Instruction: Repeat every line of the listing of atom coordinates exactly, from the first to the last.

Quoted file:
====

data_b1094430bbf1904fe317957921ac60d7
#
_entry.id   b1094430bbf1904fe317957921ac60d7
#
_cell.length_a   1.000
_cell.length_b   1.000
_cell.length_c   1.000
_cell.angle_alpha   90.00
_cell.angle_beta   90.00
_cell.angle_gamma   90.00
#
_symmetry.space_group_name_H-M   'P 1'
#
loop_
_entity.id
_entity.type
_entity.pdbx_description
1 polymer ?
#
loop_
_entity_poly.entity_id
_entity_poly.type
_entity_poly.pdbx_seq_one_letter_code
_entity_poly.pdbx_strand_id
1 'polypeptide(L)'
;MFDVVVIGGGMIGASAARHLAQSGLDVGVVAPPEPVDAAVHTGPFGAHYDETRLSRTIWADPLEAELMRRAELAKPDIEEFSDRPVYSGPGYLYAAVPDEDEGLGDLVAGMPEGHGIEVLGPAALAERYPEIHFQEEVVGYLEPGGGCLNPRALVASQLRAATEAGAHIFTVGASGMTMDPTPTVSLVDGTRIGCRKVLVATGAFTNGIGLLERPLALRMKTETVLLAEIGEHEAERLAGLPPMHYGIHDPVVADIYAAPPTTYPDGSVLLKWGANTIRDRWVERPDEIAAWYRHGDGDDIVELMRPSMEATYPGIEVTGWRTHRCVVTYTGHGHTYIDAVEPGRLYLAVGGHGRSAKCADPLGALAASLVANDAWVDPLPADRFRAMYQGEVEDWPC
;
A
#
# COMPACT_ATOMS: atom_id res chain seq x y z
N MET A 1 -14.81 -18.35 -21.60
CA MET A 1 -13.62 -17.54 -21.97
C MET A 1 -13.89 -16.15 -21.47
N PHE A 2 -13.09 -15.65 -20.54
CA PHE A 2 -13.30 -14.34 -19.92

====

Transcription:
data_b1094430bbf1904fe317957921ac60d7
#
_entry.id   b1094430bbf1904fe317957921ac60d7
#
_cell.length_a   1.000
_cell.length_b   1.000
_cell.length_c   1.000
_cell.angle_alpha   90.00
_cell.angle_beta   90.00
_cell.angle_gamma   90.00
#
_symmetry.space_group_name_H-M   'P 1'
#
loop_
_entity.id
_entity.type
_entity.pdbx_description
1 polymer ?
#
loop_
_entity_poly.entity_id
_entity_poly.type
_entity_poly.pdbx_seq_one_letter_code
_entity_poly.pdbx_strand_id
1 'polypeptide(L)'
;MFDVVVIGGGMIGASAARHLAQSGLDVGVVAPPEPVDAAVHTGPFGAHYDETRLSRTIWADPLEAELMRRAELAKPDIEEFSDRPVYSGPGYLYAAVPDEDEGLGDLVAGMPEGHGIEVLGPAALAERYPEIHFQEEVVGYLEPGGGCLNPRALVASQLRAATEAGAHIFTVGASGMTMDPTPTVSLVDGTRIGCRKVLVATGAFTNGIGLLERPLALRMKTETVLLAEIGEHEAERLAGLPPMHYGIHDPVVADIYAAPPTTYPDGSVLLKWGANTIRDRWVERPDEIAAWYRHGDGDDIVELMRPSMEATYPGIEVTGWRTHRCVVTYTGHGHTYIDAVEPGRLYLAVGGHGRSAKCADPLGALAASLVANDAWVDPLPADRFRAMYQGEVEDWPC
;
A
#
# COMPACT_ATOMS: atom_id res chain seq x y z
N MET A 1 -14.81 -18.35 -21.60
CA MET A 1 -13.62 -17.54 -21.97
C MET A 1 -13.89 -16.15 -21.47
N PHE A 2 -13.09 -15.65 -20.54
CA PHE A 2 -13.30 -14.34 -19.92